For example, there's that old song "Undignified" which includes the weighty lyric:
I will dance, I will sing
To be mad for my King
Nothing, Lord, is hindering the passion in my soul

And I'll become even more undignified that this (repeat last line until eyes glass over)
I don't want to pick on Matt Redman (and I'll admit to having played this song about ten or twelve years ago, myself), but where this gets into "whips and flames" is where the worship leader starts the song, notices that people aren't "performing" quite the way the leader had envisioned would happen when s/he was making up the worship set list, and stops the band to cry passionately:
"Don't you guys love Jesus? Look at the words!! Undignified! Dance! C'mon, let's get with it, people!"
...and then restarts the song and cracks the whip so that the congregation feels like it has no option but to jump through the hoop of performance fire.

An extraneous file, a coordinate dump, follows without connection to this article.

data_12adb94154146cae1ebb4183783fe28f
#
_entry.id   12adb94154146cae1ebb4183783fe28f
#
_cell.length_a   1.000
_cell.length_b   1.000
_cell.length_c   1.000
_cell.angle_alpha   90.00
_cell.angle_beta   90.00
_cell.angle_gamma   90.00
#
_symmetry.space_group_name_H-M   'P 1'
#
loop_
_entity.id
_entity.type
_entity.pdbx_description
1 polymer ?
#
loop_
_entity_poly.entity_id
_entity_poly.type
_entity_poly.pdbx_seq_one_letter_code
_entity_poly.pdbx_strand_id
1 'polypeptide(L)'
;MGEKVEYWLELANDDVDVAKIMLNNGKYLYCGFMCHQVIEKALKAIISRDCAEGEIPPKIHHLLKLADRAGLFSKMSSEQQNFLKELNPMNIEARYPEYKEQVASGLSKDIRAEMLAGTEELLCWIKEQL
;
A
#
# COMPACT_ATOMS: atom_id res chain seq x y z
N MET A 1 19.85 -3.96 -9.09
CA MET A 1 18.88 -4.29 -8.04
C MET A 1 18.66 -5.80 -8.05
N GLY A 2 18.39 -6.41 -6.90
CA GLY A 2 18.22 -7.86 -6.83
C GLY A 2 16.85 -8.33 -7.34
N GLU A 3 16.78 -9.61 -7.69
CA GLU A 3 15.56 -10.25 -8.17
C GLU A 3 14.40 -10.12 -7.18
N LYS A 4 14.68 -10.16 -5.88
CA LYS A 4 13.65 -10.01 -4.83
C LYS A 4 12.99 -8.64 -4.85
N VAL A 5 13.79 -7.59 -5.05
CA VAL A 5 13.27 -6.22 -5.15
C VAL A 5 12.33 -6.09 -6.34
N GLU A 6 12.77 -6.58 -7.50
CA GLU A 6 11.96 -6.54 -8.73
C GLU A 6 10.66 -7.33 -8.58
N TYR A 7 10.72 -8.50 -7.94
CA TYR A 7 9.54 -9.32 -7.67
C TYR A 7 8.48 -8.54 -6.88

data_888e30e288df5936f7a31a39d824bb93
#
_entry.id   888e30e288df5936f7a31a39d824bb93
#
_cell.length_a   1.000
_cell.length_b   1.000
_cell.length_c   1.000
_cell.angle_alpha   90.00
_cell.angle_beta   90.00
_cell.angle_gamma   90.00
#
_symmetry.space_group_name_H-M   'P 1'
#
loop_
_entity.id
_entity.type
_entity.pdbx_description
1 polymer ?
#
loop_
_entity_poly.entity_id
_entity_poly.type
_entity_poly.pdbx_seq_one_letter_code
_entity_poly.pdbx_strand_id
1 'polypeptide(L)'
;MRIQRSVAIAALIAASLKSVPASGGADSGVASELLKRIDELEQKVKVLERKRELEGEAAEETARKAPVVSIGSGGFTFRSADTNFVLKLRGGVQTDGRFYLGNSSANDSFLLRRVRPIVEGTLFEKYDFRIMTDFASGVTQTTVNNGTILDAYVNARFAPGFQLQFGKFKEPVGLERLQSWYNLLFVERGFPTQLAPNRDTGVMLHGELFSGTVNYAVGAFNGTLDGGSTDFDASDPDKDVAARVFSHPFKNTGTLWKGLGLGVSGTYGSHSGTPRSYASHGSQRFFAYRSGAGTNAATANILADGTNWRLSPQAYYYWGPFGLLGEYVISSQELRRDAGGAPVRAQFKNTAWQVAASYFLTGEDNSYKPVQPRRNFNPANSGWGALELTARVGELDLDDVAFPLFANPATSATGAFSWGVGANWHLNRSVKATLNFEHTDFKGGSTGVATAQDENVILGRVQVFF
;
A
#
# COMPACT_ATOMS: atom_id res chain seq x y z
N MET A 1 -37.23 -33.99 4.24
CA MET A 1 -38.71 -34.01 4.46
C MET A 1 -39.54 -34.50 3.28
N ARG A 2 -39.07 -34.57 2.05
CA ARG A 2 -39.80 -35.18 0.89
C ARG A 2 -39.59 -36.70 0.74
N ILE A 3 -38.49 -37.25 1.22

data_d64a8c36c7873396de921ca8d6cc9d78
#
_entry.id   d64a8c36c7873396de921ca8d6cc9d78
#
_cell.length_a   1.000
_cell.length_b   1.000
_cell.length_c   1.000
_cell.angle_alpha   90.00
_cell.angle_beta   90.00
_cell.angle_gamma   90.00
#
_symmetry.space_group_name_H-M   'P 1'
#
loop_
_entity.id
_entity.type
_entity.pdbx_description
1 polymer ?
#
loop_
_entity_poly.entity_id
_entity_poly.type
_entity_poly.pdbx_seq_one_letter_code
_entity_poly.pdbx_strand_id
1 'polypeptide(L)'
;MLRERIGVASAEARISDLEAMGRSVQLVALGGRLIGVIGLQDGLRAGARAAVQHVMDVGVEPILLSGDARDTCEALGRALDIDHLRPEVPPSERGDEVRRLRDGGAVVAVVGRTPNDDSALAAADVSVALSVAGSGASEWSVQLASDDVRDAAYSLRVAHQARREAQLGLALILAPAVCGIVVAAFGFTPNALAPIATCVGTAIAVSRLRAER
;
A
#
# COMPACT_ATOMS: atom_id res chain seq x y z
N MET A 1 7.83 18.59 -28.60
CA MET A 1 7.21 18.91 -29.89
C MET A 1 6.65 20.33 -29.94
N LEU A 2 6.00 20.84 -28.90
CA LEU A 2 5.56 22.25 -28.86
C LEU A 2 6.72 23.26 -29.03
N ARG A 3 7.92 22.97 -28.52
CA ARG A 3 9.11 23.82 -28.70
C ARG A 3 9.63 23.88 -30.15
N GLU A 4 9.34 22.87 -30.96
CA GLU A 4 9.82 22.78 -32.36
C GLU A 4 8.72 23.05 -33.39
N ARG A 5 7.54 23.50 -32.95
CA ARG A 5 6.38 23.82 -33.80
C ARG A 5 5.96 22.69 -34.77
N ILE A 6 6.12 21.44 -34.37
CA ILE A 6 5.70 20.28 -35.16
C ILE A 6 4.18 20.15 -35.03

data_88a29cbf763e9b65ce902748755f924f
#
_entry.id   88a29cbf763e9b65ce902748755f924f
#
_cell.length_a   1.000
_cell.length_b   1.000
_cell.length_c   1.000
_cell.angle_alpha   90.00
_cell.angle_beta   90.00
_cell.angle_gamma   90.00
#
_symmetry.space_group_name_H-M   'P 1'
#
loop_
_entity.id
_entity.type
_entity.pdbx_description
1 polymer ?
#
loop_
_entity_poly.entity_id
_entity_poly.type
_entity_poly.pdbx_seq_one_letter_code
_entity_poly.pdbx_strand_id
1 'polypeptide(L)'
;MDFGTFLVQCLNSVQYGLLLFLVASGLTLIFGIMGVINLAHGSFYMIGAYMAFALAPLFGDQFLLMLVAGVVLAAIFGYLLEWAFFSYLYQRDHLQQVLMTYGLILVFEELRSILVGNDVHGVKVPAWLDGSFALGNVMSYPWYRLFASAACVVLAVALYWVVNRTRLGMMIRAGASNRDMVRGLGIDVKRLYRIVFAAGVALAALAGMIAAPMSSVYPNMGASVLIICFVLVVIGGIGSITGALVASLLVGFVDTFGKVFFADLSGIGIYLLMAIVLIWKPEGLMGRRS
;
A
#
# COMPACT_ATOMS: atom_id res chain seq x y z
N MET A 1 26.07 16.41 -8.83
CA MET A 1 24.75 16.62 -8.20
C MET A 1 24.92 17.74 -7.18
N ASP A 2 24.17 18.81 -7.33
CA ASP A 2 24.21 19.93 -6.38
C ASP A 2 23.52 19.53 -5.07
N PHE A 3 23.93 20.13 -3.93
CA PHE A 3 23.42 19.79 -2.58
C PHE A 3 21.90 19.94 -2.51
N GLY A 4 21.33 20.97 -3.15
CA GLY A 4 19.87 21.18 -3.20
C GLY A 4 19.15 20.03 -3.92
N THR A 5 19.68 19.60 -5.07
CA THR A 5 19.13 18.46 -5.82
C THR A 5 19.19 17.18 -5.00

There are many variations on this theme, including the dreaded Worship Leading With Cattle Prod, but what they all have in common is the musical equivalent of threatening/beating people with pointed sticks until they perform as the worship leader thinks they should be, usually presented as if Jesus Himself feels the same way.
The other approach, which I think more accurately reflects the true heart and job description of a worship leader, would best be exemplified by the postmodern prophet Morpheus, of The Matrix.

"I can only show you the door, Neo. You're the one that has to walk through it."
That's what worship leaders are supposed to be doing.

Worship leaders function as the maitre de, or the doorman, who invites, beckons, and shows people the door, but allows them the freedom to walk through it, each in his or her own way, and to worship in freedom, not in a prescribed, pre-programmed, lock-step agenda.

"Freedom" will rarely, if ever, look like everyone doing the same thing, at the same time. If it's orchestrated from the front, it can never be called "freedom". But if worship leaders emulate Morpheus, then we'll begin to see real worship, real freedom, and real hunger for more of Jesus.